CHICAGO (AP) — Since dashcam footage showing a white Chicago police officer shooting a black teenager 16 times was made public, city officials have released a series of videos showing police encounters with the public.
Here is a snapshot of the videos released so far and the one that could soon join them:
Two days before Thanksgiving, after being ordered to do so by a judge, the city released a video that shows Officer Jason Van Dyke firing 16 shots into 17-year-old Laquan McDonald on the night of Oct. 20, 2014. The video immediately set off protests. Many residents, already suspicious that the circumstances of the shooting had been covered up by police, grew even more skeptical when the city released other squad car dashcam videos from the scene that, like the first, lacked audio. The department has yet to fully explain why.
The video also highlighted inconsistencies with police reports from the incident. Officers who saw Van Dyke shoot McDonald portrayed the teen as far more menacing than he appeared on screen.
Officials fought in court for months to keep the footage from being released, efforts that coincided with Mayor Rahm Emanuel's re-election campaign, during which the mayor was seeking African-American votes in a tight race.
Now, the Department of Justice is investigating the circumstances of the shooting, as well as the police department as a whole.
RONALD JOHNSON III
Eight days before McDonald was killed, Officer George Hernandez fatally shot 25-year-old Ronald Johnson III. Johnson's family stepped up their pleas to have the squad car video made public after the release of the McDonald footage.
On Monday, during a lengthy news conference in which she outlined why Hernandez was justified in shooting Johnson in the back, Cook County State's Attorney Anita Alvarez released the video. Alvarez, who was facing criticism for taking more than a year to bring charges against Van Dyke, also released digital images that show Johnson was carrying something in his hand. Police say it was the gun recovered near his body.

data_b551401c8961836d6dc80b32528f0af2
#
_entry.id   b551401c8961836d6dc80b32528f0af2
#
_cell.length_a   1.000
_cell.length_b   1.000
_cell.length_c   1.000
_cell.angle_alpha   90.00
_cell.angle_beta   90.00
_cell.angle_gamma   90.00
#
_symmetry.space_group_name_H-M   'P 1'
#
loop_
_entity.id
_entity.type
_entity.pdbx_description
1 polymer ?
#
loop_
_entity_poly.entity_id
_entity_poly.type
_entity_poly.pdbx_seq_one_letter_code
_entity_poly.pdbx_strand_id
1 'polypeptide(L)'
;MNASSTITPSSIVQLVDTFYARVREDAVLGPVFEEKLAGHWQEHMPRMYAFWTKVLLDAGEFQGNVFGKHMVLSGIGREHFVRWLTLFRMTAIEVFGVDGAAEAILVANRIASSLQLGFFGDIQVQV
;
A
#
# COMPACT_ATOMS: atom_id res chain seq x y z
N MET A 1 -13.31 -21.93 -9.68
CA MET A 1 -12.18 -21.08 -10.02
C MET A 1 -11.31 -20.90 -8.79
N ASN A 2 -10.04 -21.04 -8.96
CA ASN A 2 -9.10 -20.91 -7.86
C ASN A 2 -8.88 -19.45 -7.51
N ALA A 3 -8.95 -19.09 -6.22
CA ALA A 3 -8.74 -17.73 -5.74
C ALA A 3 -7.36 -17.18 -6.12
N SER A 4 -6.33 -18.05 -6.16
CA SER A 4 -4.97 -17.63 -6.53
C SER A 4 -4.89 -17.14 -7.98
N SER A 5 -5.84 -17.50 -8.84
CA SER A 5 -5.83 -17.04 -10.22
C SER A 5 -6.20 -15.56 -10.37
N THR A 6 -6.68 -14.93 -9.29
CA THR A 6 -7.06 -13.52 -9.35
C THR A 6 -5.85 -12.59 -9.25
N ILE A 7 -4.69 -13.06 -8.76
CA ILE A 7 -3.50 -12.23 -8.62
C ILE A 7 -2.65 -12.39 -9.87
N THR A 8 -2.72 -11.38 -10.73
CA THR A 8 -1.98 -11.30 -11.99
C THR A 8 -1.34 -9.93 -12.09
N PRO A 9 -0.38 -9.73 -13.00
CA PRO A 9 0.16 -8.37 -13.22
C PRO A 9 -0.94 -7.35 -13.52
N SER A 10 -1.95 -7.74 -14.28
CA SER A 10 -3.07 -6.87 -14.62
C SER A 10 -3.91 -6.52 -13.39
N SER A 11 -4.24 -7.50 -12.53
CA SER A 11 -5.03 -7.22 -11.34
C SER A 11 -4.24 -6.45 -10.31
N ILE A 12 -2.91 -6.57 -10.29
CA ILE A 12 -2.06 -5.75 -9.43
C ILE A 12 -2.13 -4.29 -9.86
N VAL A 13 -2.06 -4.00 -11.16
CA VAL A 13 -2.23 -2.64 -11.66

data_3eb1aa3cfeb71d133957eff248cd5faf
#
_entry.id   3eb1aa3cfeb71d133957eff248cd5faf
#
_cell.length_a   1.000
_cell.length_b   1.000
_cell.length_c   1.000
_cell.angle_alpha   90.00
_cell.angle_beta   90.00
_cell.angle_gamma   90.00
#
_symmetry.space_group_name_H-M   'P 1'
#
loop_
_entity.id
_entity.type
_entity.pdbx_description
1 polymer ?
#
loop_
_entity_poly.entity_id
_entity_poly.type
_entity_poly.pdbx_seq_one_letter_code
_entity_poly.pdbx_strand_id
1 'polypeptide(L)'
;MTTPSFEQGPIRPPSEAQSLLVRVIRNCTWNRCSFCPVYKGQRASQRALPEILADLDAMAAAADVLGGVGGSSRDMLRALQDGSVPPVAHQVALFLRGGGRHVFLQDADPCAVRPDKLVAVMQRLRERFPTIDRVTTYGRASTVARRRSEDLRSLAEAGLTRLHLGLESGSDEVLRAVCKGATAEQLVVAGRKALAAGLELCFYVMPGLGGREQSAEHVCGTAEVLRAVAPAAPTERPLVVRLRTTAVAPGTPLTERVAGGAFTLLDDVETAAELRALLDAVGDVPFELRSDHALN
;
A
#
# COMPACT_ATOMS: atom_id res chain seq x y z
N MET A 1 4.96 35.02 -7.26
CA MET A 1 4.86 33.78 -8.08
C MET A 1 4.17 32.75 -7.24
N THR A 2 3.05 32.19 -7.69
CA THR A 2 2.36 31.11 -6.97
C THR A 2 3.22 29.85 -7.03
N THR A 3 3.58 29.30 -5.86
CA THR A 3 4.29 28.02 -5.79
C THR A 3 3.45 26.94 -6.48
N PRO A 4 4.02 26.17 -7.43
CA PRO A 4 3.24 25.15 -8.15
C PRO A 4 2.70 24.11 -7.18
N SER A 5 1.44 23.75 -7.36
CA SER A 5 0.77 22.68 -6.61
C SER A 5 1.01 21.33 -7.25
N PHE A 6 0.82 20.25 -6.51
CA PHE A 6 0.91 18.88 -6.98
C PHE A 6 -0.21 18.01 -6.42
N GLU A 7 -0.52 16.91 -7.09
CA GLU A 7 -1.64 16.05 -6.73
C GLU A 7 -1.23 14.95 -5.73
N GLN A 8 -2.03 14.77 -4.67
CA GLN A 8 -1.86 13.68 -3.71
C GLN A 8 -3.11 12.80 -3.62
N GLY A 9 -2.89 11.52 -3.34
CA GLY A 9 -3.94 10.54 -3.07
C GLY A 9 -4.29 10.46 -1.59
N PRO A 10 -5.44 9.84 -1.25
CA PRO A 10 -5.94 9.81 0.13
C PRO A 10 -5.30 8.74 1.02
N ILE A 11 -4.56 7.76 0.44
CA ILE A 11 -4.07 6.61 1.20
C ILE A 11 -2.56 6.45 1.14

To make her case that Hernandez could have been in fear for his life and the life of his fellow officers, she showed a video from a separate case in which a man running from police fired a gun behind him without looking, striking a pursuing officer.
The attorney for the Johnson family said the prosecutors' investigation was a "joke." The family has filed a lawsuit against the city, claiming that Johnson was not armed.
Also on Monday, the city released a 2012 video of officers using a stun gun and dragging Philip Coleman, a 38-year-old who had been taken into custody after allegedly attacking his mother. The video shows six officers — several of whom appear to be black — entering Coleman's cell. One fires the stun gun, and an officer then drags Coleman, who was black, out by his handcuffed wrists.
Officials have said Coleman died later at a hospital after a reaction to an anti-psychotic drug. But his family said it was obvious from the start that he was mentally ill and would still be alive if he had been taken to a hospital instead of jail.
The family, which has filed a lawsuit, was livid after the release of the video, saying that nobody from the city warned them it was to be made public in response to a media outlet's public records request.
While a police review board found the officers' actions justified, Emanuel said Monday that he didn't see how the treatment of Coleman "could possibly be acceptable."
On Tuesday, the new head of the review board said she was reopening the investigation into Coleman's case.
Seventeen-year-old Cedric Chatman was a suspect in a car theft when he was killed on Jan. 7, 2013, by police. Officers said they believed he was reaching for a gun. But the gun turned out to be a smart-phone box. Chatman's family sued the city and demanded that the video be made public.
Despite having pledged more transparency, the city is fighting the release of that footage. City attorneys are employing arguments similar to the ones they used in opposing the McDonald video's release: that it could prejudice would-be jurors if the case goes to trial. City attorneys didn't comment after a Wednesday hearing in the civil case.
The federal judge said he'd decide Jan. 14 whether to order the city to release the footage.